8 months ago
Reply to  Tara

On the contrary she seems fun and ambitious, and overall a better person than a cynical negative person like you.. I wish her all the best..

+9
TMartin
TMartin
8 months ago

Good luck to Trouget, but often success is followed, without intent or desire, by controversy.
The same Mansalu image is also in the following article, but in a completely different context.

https://www.adventure-journal.com/2021/03/many-climbers-claiming-8000-meter-summits-are-wrong/?fbclid=IwAR0mYX28ewUwDvhI0QBlSRSszO3bukSwKG_bMC_gMcfE_sqZmhCHmCjUbUI

+1
David
David
7 months ago
Reply to  TMartin

That is a cornice behind Steffi in the Manaslu photo. I don’t know who appointed this Australian bloke the god of ascent rules, but until he has been up there, maybe he should withhold judgement. Him suggesting that you shouldn’t attempt Manaslu if you aren’t willing to go out on the cornice is patently ridiculous. And also unlikely to persuade anyone. That being said, while I admire Steffi’s attitude and lipstick, jumaring is not climbing. If you aren’t out on the sharp edge, let’s say 30% of the time at least, these aren’t really ascents. They’re follows.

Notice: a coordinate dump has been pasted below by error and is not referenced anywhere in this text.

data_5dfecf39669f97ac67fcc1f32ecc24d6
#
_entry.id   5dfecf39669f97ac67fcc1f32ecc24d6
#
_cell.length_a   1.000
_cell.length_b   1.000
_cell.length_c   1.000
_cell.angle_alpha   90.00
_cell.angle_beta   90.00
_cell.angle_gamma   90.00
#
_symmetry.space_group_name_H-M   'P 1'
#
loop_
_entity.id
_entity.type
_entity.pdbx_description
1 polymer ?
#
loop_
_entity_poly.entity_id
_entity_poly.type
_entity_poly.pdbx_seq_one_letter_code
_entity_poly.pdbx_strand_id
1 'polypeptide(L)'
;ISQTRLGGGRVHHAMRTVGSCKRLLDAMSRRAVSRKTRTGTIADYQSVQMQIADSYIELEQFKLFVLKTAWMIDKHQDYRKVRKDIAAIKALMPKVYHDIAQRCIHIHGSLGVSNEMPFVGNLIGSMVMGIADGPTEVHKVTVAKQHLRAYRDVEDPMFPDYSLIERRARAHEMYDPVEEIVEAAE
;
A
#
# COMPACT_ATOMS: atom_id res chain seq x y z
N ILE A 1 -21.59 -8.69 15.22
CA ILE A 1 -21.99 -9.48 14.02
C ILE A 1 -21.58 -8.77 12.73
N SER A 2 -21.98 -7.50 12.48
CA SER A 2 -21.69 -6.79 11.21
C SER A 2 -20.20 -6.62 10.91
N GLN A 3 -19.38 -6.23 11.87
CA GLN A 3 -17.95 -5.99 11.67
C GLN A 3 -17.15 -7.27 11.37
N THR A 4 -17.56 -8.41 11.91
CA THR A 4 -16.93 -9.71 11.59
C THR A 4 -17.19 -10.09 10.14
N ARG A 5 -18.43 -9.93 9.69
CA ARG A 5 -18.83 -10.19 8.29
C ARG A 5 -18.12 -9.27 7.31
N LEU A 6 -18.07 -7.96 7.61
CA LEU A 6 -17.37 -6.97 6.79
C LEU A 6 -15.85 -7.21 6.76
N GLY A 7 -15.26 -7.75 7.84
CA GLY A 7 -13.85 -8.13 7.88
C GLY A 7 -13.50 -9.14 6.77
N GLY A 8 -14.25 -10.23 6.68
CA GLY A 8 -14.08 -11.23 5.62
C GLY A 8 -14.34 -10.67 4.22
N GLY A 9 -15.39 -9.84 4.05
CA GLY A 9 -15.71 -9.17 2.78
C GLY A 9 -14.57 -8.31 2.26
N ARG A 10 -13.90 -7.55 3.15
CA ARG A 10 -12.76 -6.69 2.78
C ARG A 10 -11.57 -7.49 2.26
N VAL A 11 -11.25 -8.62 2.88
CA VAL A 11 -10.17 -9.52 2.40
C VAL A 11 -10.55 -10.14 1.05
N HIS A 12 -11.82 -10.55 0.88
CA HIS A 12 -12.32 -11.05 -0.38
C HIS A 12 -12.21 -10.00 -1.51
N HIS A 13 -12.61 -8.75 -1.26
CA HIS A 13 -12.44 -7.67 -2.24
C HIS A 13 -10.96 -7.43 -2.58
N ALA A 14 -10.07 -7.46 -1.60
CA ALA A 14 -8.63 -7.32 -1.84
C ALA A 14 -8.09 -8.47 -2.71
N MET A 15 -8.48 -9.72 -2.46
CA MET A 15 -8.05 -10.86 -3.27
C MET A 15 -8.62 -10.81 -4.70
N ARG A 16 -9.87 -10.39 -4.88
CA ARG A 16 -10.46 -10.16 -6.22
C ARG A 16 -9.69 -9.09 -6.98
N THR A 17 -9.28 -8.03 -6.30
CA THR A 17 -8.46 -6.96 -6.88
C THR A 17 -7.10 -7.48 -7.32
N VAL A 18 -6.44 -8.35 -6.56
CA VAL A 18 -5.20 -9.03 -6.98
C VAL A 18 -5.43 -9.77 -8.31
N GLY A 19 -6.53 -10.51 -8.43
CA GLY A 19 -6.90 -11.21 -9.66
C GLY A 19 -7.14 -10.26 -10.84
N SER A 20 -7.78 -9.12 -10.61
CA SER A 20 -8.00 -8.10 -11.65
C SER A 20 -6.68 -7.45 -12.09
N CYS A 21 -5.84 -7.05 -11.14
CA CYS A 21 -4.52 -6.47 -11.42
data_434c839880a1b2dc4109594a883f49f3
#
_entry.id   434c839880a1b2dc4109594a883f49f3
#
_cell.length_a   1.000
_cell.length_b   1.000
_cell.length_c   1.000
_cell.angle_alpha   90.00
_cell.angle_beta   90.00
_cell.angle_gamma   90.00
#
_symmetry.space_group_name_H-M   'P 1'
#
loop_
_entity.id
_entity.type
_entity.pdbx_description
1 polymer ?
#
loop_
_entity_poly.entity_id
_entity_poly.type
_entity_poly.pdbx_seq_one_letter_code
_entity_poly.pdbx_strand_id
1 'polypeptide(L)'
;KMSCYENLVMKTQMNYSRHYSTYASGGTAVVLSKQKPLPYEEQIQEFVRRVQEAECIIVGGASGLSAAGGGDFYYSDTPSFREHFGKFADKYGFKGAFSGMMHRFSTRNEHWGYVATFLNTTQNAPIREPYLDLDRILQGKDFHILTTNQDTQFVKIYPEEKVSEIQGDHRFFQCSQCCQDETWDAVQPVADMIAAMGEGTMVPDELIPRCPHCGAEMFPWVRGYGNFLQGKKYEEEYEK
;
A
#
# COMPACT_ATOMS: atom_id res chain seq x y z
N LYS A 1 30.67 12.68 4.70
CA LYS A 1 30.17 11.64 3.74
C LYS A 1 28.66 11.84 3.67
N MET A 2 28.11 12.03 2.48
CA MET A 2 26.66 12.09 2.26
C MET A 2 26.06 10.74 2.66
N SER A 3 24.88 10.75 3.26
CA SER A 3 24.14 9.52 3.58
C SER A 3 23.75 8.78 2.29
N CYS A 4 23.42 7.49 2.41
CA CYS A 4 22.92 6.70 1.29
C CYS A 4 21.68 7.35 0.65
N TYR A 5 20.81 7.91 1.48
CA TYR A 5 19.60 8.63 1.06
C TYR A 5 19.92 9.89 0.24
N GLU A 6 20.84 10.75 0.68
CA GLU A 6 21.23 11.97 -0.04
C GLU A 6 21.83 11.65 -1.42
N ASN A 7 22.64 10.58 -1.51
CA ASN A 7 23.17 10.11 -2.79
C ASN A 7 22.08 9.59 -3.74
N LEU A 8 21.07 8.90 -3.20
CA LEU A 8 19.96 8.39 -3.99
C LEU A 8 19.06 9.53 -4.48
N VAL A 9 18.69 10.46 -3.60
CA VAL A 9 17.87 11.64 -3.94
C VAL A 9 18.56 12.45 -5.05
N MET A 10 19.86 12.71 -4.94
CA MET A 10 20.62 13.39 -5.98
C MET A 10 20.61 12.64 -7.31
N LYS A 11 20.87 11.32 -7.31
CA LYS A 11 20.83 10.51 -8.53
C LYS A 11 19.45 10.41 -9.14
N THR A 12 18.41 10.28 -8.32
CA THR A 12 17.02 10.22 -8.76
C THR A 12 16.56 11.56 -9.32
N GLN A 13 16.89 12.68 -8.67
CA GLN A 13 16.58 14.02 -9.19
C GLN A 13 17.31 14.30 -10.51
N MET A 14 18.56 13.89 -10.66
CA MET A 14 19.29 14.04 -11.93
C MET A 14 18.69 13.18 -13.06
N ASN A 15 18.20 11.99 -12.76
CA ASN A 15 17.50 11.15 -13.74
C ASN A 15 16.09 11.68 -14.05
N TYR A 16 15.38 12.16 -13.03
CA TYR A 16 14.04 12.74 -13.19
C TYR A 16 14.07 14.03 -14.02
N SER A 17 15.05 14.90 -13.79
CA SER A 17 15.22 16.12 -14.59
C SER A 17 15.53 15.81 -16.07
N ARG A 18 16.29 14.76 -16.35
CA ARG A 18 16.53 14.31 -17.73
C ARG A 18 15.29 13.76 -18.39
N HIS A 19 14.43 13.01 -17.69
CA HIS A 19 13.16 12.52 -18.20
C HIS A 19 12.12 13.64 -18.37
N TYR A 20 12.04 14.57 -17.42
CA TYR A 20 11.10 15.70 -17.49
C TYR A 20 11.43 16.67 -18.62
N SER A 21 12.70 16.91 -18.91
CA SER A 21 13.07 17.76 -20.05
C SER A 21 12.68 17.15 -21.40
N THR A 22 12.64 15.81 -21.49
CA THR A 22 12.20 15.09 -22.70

+1
Anna
Anna
8 months ago

To bad you didn’t ask her about Mansalu summit, that probably never happened.

0
Zaff
Zaff
8 months ago

Good luck for K2 this Summer, be safe mountain adventure needs people like Stefi to keep it alive and lively!!

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Benny Smith
Benny Smith
8 months ago

Stop bashing Stefi. Of course she is not a second Alison Hargreaves, Gerlinde Kaltenbrunner or anything alike. But did it ever cross your mind, that she is probably aiming at a different moutaineering career? Seems more like she is a very tough female mountaineer and she also likes posting her selfies on social media, so what’s all that fuss about in the end?

+1
Tom Hayes
Tom Hayes
8 months ago

What a great video! It has everything, great videography, and her and NP. Never before saw such scenes of this mountain and I read Hermann Buhls book in the 50s. Thanks for the great effort it took to video the expedition.

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Baig Sadpara
8 months ago

She is a really talented mountaineer. May she be succeeded on her ever expedition. Really good to see her with Ali Sadpara Bhai on some expeditions. Always stay blessed.

0
sad Poetry
8 months ago

Great Content, Just loved the way you presented itÖ Keep up the good work

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Tanzania Expert
2 months ago

Kilimanjaro Trekking is much Physical friendly, not like the rest of Seven summits i can say. I really admire taking adventures in Himalayas.